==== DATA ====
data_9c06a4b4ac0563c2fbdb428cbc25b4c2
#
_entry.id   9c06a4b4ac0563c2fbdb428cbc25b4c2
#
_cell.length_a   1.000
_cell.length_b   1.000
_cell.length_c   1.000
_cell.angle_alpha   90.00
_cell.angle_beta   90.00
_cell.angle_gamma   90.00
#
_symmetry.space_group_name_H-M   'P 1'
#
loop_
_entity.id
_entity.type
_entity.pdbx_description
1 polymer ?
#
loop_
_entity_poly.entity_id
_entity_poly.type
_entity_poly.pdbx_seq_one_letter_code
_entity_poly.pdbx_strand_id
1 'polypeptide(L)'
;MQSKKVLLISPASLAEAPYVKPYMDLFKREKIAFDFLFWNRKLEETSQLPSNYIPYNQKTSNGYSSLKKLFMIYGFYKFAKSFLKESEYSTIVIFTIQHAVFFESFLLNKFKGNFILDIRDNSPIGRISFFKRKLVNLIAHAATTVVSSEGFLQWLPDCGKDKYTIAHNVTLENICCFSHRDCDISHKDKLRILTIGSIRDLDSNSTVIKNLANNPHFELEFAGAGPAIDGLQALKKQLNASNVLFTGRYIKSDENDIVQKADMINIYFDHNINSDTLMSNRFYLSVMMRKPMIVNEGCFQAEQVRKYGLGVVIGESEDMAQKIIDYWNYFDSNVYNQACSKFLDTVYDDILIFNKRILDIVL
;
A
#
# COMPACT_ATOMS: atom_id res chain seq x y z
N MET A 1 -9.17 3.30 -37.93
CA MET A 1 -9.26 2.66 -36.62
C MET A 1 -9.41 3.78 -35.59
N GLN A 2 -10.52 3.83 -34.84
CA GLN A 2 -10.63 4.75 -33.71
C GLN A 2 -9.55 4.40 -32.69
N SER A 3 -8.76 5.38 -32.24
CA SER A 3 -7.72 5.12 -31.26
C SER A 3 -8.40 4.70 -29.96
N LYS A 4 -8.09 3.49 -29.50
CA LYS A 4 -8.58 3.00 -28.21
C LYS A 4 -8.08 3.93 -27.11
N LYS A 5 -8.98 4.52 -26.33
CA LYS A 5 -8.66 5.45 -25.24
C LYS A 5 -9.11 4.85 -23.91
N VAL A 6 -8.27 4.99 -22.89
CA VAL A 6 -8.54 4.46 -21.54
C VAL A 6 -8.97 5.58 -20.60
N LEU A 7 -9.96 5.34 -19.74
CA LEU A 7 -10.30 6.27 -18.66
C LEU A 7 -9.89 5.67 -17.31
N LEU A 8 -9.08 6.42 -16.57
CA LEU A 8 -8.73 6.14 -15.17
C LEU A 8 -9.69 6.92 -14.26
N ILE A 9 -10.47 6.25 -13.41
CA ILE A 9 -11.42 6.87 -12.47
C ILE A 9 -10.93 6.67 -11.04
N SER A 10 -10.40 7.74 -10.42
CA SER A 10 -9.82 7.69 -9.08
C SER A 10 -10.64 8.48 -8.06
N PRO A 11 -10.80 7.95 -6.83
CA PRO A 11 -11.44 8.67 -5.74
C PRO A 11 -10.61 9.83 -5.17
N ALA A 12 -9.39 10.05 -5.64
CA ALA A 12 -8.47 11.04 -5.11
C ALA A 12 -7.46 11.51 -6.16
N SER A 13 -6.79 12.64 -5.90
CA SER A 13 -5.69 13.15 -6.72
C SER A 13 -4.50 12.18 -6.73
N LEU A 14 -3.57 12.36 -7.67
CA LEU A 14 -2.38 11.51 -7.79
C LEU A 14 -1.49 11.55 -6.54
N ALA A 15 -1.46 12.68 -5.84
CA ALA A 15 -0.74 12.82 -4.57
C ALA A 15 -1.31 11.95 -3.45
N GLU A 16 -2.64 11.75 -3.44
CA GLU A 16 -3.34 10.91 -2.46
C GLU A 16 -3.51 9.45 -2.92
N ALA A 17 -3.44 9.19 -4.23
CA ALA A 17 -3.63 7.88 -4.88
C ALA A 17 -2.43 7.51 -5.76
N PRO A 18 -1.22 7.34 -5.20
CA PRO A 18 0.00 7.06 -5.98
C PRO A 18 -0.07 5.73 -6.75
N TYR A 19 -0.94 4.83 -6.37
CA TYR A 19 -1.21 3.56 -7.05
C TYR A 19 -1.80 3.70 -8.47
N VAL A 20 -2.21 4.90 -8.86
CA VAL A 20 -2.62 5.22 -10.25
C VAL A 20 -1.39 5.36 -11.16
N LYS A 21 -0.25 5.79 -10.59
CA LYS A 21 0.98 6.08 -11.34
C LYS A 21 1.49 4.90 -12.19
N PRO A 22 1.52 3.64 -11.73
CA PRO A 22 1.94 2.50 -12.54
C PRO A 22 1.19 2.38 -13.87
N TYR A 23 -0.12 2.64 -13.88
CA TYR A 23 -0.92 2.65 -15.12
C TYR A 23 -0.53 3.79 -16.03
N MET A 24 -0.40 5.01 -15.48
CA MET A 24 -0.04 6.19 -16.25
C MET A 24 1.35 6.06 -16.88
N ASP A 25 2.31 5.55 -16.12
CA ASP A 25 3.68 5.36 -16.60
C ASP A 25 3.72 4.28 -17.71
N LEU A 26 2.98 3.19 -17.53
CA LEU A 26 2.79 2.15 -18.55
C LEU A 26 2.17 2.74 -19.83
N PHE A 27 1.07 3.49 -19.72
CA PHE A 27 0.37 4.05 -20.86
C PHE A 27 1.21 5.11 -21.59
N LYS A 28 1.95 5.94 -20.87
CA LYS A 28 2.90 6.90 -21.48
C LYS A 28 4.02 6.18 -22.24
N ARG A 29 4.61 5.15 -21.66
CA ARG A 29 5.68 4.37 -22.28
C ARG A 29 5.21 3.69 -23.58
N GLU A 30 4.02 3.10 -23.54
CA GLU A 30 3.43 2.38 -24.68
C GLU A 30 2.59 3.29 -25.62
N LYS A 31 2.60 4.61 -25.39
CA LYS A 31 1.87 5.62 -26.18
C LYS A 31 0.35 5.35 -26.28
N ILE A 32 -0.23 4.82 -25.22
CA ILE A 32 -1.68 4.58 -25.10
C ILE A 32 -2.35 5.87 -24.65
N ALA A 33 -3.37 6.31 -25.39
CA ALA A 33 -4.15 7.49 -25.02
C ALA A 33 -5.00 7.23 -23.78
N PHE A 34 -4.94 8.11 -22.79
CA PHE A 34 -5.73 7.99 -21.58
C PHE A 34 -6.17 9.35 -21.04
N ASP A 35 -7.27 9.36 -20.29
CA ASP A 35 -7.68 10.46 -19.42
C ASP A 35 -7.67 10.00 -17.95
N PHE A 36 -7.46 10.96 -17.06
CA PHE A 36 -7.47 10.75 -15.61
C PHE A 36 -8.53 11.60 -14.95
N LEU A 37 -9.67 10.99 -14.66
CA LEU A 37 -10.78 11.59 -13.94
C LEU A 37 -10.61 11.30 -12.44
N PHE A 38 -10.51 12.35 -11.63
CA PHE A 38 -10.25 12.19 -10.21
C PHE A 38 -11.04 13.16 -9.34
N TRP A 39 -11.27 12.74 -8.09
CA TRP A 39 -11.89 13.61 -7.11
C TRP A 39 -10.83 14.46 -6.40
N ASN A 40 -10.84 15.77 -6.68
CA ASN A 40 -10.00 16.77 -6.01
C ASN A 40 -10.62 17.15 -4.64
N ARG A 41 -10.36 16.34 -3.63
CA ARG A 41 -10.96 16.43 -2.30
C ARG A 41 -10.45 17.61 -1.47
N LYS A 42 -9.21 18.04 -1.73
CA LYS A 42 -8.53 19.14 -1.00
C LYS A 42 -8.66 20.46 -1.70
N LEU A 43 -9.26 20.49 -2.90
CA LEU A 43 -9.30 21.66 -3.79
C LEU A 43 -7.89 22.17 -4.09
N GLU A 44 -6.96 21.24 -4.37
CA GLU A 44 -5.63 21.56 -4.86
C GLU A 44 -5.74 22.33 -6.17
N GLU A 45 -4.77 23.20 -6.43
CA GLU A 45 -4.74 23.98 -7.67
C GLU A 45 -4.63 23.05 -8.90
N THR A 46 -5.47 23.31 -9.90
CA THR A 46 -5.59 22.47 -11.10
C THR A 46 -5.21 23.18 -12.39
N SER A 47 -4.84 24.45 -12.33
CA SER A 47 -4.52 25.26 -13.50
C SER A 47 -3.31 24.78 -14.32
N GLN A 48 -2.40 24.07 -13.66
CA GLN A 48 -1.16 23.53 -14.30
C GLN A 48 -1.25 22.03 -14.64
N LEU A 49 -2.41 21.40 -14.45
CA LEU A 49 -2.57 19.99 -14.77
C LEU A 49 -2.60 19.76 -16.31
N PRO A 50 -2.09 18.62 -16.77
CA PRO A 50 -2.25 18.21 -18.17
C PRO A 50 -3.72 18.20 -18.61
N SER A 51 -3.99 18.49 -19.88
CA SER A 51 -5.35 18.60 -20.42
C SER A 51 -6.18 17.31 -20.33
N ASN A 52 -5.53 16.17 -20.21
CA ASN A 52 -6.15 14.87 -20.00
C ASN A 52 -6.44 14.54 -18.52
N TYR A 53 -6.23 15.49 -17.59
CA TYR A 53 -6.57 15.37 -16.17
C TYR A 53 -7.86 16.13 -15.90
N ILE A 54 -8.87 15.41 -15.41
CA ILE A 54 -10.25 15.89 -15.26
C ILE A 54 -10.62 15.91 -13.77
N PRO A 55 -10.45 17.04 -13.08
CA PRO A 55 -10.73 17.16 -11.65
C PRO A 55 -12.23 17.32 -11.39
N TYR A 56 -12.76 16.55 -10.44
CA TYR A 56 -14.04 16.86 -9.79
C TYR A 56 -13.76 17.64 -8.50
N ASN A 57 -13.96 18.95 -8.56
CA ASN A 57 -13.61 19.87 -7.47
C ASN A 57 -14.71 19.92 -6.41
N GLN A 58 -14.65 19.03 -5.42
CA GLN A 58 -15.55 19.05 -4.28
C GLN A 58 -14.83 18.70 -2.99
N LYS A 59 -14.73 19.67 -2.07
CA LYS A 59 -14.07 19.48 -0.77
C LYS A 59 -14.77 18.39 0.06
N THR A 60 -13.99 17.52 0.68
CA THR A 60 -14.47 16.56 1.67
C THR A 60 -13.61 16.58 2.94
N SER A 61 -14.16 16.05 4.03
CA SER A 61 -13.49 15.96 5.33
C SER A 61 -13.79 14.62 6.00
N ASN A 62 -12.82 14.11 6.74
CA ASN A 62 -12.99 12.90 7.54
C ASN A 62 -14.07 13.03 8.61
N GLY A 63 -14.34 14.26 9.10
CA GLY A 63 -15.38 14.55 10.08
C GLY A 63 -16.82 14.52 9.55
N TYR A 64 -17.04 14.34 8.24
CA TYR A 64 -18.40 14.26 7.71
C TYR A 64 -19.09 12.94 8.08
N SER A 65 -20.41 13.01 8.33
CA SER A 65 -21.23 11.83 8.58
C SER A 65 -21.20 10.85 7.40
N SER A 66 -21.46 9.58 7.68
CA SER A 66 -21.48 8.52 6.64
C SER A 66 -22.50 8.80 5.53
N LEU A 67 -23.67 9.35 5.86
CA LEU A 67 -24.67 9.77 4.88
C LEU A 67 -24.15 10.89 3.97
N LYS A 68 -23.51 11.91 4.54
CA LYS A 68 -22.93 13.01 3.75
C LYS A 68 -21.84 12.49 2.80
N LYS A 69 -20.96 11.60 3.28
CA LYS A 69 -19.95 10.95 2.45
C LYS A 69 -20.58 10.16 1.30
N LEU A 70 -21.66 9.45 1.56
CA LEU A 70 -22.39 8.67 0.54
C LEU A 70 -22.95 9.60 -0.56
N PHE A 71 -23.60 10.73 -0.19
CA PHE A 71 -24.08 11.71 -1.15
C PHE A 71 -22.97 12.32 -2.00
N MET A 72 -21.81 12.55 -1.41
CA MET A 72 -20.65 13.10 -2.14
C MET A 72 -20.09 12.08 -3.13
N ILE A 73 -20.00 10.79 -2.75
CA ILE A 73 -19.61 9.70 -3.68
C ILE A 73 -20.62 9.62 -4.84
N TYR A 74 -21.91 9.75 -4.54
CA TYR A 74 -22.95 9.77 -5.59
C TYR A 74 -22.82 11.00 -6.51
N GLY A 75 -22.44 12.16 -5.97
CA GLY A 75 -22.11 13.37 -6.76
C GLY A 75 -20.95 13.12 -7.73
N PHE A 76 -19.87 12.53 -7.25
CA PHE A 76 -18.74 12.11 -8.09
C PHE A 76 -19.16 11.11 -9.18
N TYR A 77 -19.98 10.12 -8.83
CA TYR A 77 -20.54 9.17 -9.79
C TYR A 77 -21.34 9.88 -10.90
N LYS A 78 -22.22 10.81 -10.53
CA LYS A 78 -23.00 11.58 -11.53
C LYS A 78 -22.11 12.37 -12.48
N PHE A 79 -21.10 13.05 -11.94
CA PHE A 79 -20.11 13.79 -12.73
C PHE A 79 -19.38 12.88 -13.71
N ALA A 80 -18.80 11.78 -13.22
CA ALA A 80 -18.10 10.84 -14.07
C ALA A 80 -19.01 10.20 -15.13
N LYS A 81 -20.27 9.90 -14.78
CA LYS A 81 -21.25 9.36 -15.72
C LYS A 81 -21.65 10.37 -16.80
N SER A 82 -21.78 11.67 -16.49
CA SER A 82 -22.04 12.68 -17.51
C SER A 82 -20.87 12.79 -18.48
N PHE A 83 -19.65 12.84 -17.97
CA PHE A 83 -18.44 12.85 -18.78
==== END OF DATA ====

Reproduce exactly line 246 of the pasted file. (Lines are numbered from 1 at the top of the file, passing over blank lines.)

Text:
C MET A 72 -20.09 12.08 -3.13